We are globally hoping and looking forward to the moment we can look back on this weird episode in human history as a huge challenge, completed with exceptional success. “Humanity succeeded the corona test”. But how will success be defined? What will we have learnt from these apocalyptic times? Will the future keep the promises the past has made in despair? And will there be something left of our global economy and culture?
Business as unusual
We know from past experiences with pandemics that mankind will undeniably resume life (thus also business) again. Even during the Plague in the Middle Ages, with a staggering mortality rate of about 1/3 of the European population, it was a kind of business as (un)usual after the Plague vanished. Life went on. The impact of the Plague was only tangible in language (expressions that use the Plague for all kind of negativities) and customs (masks with beak shaped noses, costumes of Flagellants that influenced the ‘dress code’ of the Ku Klux Clan, …).
Countries that have had a lot of recent experience with pandemics such as SARS; like Taiwan, China, South Korea and Japan; are already picking up the pace as we speak. The rest of the world hopes to follow in their footsteps soon. I also assume we will inherit new vocabulary linked to Corona and quarantine as well. Masks will most likely become a common sight far outside Asian countries, as well as (much disputed) tracking systems.
Before and after
It feels partly up to us to mark the outlines of the New World how we are going to work, travel, love and live. Do we even want to go back to business as usual? Have we learned anything while stuck in quarantine? I sure did. There is an undeniable before and after caused by this social and economic trauma.
• Teamwork makes the dream work
In my experience, governments need to work together now more than ever. With governments of other countries, and with their own inhabitants. Keep believing in the positive things’ globalisation brings us and stay away from nationalisation. In this world where everyone is connected, literally and figuratively, you cannot achieve anything on your own. Teamwork and trust are an essential part of success. We were collectively asked to hand over much of our individual freedom. And we did. Because we trusted the government in their decisions. Why? Because of the trust that was built upon transparency and information.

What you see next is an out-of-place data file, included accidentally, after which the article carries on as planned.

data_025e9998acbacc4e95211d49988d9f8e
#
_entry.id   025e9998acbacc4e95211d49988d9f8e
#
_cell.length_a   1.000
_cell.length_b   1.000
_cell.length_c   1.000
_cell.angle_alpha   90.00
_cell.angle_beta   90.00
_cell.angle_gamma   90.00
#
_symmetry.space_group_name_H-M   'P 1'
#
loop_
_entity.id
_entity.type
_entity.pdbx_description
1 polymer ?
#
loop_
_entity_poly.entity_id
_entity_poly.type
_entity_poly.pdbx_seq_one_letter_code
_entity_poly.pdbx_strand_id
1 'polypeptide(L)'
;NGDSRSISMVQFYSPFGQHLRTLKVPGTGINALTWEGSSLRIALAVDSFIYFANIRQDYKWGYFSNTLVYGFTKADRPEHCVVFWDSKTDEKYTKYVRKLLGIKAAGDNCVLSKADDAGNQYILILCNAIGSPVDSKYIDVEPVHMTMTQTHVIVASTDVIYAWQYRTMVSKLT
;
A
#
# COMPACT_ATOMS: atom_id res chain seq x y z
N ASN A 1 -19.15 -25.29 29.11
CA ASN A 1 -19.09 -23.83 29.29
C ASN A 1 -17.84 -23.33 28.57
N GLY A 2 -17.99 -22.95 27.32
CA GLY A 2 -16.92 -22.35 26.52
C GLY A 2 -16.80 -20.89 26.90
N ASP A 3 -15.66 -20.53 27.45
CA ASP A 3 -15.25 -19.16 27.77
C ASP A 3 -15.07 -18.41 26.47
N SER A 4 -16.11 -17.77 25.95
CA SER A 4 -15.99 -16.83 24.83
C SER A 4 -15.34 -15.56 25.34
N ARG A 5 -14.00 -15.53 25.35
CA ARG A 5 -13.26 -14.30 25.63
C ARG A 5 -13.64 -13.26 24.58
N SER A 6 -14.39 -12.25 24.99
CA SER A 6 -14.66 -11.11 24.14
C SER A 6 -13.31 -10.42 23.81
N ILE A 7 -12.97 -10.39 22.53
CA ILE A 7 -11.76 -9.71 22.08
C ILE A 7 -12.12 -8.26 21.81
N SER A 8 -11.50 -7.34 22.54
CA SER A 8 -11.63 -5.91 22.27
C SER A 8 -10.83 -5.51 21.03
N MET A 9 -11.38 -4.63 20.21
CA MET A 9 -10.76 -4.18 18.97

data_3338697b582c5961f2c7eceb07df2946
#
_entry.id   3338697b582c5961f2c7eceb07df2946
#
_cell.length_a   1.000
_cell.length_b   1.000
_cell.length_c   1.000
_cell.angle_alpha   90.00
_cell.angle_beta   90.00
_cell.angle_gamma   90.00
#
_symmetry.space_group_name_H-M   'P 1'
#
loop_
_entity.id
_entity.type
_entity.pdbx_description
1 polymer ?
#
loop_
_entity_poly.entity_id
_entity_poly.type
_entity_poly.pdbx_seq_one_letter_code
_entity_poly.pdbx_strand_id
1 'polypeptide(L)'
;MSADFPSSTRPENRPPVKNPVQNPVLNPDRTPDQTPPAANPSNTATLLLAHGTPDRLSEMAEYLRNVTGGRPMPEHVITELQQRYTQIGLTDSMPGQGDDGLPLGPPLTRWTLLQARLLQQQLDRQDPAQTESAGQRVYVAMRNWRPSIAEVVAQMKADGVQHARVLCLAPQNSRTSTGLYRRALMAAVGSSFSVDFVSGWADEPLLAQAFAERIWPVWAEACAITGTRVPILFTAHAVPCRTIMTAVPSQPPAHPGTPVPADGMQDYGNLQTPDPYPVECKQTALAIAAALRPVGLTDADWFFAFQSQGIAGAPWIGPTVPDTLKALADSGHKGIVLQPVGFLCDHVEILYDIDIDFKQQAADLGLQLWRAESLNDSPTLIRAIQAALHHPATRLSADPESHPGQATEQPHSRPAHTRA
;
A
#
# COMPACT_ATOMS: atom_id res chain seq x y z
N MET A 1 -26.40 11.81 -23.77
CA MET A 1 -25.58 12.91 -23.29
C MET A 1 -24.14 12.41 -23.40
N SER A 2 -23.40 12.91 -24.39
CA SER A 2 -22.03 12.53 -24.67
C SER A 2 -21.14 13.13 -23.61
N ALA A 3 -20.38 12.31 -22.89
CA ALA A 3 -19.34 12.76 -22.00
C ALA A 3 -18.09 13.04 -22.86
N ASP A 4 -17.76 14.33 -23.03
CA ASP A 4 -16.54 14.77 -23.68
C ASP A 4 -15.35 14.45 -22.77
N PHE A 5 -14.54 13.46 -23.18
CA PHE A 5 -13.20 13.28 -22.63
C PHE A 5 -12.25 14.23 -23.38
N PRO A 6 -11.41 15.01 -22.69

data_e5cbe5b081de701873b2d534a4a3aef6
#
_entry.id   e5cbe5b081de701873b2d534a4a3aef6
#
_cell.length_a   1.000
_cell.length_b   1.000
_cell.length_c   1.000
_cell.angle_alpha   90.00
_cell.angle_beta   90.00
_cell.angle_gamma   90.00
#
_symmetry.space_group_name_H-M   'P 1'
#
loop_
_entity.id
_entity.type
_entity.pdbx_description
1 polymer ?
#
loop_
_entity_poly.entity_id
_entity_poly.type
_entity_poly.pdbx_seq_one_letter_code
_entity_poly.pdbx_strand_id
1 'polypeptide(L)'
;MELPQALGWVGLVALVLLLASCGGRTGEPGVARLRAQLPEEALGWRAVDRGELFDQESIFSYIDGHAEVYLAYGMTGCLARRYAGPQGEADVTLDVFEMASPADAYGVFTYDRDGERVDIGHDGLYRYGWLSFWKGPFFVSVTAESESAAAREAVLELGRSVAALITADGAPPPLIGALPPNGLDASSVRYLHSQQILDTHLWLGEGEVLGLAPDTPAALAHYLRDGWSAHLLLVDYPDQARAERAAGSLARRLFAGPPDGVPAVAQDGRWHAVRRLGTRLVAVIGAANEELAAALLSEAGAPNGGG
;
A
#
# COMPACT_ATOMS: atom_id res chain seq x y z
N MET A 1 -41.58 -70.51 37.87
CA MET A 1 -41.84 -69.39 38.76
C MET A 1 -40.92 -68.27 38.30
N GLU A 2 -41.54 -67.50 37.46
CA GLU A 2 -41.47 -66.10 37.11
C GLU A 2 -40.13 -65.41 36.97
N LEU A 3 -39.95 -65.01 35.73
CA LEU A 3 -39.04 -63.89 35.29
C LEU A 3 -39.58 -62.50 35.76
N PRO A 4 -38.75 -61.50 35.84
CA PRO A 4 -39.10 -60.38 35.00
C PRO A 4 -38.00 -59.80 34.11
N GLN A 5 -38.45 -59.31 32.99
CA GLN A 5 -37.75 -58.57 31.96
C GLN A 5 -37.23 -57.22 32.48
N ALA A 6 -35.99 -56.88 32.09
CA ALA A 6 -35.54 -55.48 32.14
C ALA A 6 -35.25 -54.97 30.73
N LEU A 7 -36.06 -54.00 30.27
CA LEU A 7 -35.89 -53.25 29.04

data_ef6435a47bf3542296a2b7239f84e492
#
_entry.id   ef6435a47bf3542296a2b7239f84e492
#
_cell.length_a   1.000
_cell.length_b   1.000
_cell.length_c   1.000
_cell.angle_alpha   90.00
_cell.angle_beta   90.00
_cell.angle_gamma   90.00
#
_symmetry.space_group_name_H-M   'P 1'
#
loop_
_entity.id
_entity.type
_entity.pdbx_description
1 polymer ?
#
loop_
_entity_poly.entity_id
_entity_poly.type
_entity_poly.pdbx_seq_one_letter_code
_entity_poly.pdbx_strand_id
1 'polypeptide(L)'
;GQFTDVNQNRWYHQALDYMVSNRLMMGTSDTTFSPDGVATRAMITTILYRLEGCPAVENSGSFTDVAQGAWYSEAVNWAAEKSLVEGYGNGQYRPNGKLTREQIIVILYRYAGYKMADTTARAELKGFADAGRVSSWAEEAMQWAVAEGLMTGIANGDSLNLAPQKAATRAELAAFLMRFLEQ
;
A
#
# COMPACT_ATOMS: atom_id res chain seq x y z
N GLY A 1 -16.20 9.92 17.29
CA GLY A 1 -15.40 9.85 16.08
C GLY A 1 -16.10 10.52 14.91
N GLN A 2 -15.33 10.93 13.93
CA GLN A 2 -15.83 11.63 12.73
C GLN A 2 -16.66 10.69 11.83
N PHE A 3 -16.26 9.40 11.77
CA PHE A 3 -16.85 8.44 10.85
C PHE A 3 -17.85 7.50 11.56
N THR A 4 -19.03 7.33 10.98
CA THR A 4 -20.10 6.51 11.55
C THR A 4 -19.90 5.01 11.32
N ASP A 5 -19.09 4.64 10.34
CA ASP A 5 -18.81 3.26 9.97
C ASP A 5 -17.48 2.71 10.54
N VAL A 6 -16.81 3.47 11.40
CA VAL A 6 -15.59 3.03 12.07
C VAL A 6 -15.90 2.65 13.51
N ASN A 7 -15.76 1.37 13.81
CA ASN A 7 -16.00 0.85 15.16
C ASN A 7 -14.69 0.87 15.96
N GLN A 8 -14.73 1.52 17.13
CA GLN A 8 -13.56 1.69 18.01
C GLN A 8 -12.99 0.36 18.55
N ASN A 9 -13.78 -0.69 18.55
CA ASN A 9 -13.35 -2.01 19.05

As a global debt collection agency, we know all about the advantages of globalisation and teamwork. We are individually strong exactly because of our strong global network. Shared experience and knowhow from various locations and in many areas, as well as the opportunity to help clients locally and all over the world, give us all a head start. The thing this pandemic really taught me, is that we (us credit controllers) most of all need to work with the debtor, and not only work for the debtor and creditor.
You give and take, you search together for the middle ground, you support the debtor in his questions and hesitations, you understand his difficulties. Receiving payments is a team effort, most certainly during the Corona pandemic. A team effort based on trust from both parties in each other and in the fact that the amicable solution is the best way to go.
• The theory of scarcity
I recently wrote an article about the theory of scarcity and how it affects people, mostly when there is scarcity in money. I feel this pandemic puts an awful lot of people, including me, to the test. Corona causes scarcity in time, in money, and therefore eventually in bandwidth (the ability to think clearly and make long-term decisions).
Belgium is still in lockdown as I write this article, which means that I’m trying to concentrate while my toddler daughter is screaming (day-care is closed), my husband is also doing his job from home, and the household chores are piling up. But we are the lucky ones. We have scarcity in time, but we are still at work. A lot of Belgian citizens (like many other citizens all over the world) are (technically) unemployed because a lot of businesses have had to fully close during lockdown. It remains to be seen if they ever reopen. The scarcity they experience is of a whole different kind, in line with the situation of a lot of the debtors we are following up.
Corona has taught me life can change uncontrollably in the blink of an eye, much like the various reasons why our debtors are in financial problems. I made myself promise never to judge another person’s situation, and to help, instead of control, where I can as a credit ‘controller’. This will be my new state of mind in work.
Photo: Kim and her daughter Ella Noor enjoying sunshine during lockdown
Author: Kim Rutten, Senior Credit Controller and Communication Officer TCM Belgium